I encouraged my 14 years old son to read with me chapter 8 and chapter 20 of the “Intelligent Investor”. Just 2 pages a day but consistently, everyday for roughly 20 days. Here’s what happened.
We really enjoyed sharing together in a world of wisdom that “neither derives pleasure from being with the crowd or against the crowd”. I also thought that in this “social media-glued to the smartphone-world”, the lesson was really worth the effort. It felt that Marco Aurelio, Emerson, and many non-investors giants were right there with us.
The intelligent Investor of the future can easily be the one who is introduced to and prepared to use the tools of the trade at a very young age. The sooner he starts his journey the better. Incredible results are in store for him at the end of a long road; he must learn continuously and put into practice those concepts that come from timeless wisdom.
These evergreen principles I have mentioned multiple times before in this little unpretentious blog about investing and life and are based upon the two building blocks that are in chapter 8 and chapter 20 of the book by Ben Graham “The intelligent Investor”.
They contain and underpin the concepts of “Margin of Safety” and buying and thinking of stocks as a “Piece of a business”. Graham brightly reflects (in a style of writing that I find fascinating and so clear) about the temperamental qualities and the attitude toward the stock market that the Investor must pursue and develop. He also touches on how to handle the allure of speculation versus investing.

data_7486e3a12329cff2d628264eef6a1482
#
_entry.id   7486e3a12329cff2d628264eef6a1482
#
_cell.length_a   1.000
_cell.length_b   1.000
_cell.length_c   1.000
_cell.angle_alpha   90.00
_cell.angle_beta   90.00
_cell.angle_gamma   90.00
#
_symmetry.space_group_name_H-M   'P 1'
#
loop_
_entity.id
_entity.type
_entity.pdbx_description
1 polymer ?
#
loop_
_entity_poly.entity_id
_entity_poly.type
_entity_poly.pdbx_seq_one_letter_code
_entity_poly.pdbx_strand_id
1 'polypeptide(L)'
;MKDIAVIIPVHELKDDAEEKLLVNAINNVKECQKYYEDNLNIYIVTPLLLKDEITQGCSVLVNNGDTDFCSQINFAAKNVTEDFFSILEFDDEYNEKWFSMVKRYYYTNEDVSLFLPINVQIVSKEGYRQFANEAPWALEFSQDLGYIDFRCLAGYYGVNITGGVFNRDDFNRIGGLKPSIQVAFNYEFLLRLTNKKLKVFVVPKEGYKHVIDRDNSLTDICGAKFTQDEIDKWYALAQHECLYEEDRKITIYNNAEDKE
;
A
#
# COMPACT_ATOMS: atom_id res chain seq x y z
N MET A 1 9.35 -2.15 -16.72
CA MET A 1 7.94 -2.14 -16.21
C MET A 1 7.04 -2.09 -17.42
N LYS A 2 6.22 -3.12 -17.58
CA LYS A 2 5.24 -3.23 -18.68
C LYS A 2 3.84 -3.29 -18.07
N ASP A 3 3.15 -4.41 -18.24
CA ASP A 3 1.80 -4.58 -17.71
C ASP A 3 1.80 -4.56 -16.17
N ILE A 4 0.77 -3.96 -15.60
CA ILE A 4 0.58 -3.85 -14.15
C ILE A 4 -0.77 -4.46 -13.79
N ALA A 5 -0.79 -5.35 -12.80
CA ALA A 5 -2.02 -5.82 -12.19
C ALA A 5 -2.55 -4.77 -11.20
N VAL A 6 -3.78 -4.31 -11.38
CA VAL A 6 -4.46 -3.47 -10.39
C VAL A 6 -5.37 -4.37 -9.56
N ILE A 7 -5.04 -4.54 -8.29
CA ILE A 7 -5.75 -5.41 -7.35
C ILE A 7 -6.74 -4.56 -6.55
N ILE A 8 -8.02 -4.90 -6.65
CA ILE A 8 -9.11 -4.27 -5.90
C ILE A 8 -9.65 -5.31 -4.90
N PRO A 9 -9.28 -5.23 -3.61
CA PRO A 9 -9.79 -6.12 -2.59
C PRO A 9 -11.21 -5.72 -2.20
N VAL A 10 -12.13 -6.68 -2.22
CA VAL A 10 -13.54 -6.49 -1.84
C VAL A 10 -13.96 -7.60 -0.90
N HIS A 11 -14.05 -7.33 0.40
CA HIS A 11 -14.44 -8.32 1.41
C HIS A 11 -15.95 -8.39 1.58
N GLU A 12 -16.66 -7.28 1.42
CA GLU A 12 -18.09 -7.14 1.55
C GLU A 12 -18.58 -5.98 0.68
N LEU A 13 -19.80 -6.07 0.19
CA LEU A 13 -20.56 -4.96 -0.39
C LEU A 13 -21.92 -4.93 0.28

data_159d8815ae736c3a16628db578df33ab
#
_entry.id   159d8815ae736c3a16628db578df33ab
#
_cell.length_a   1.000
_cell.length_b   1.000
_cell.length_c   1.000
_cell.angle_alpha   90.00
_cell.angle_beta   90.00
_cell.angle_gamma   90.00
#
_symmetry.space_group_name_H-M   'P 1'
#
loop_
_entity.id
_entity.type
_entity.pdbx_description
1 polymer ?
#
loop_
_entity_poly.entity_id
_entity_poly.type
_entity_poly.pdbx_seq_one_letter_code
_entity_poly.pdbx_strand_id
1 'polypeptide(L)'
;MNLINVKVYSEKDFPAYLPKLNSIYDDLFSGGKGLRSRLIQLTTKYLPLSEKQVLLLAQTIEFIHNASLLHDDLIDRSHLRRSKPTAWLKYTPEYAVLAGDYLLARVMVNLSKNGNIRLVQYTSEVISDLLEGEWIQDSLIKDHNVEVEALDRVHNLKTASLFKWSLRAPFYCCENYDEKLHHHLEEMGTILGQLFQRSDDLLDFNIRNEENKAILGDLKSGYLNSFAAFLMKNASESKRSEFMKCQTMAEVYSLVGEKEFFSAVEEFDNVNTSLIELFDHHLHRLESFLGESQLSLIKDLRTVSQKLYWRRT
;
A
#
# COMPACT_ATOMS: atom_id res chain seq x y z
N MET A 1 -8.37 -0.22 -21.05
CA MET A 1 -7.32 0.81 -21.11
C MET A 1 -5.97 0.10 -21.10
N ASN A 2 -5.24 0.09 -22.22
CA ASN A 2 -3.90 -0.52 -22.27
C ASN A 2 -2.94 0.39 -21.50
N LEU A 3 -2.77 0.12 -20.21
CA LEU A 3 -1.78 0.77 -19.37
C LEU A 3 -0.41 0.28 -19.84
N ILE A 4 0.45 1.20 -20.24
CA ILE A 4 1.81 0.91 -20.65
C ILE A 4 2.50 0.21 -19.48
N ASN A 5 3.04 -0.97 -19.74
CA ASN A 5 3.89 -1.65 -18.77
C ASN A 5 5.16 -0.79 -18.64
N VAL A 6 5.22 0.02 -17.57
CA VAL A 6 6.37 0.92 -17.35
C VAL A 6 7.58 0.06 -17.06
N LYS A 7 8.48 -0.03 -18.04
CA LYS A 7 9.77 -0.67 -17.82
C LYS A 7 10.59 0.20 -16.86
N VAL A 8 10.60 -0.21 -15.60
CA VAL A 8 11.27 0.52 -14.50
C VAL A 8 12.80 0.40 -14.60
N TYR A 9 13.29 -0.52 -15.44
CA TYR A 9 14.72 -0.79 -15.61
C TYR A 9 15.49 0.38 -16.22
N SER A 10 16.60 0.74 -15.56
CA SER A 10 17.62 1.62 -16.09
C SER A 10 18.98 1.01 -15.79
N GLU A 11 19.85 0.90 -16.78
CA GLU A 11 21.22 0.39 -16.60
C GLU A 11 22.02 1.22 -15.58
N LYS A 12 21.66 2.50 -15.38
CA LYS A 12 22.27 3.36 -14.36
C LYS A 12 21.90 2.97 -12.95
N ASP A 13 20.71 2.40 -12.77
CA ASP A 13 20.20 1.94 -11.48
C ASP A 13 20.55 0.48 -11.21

It’s breathtaking to acknowledge how all this can provoke curiosity and genuine interest in a young mind. It happened to my son in a course of about 20 days. It only takes about 20 minutes (2-3 pages) of reading a day to get an accurate overview of these two gems. Take notes or highlight the areas of the chapters that inspire you to look back and reflect on in future.
What a great and fun little commitment to do daily now in exchange for a huge reward in the future! Being prepared at a young age to handle the bizarre “Mr. Market” and learning how to deal with your own reactions to “his” mood swings is quite a reward indeed. I’ll say it again: reading those 2 chapters with my 14 years old son has been terrific. Like Buffett did, it’s good to read them multiple times; never too often for the thorough investment student of today who wants to be the competent intelligent Investor of tomorrow.
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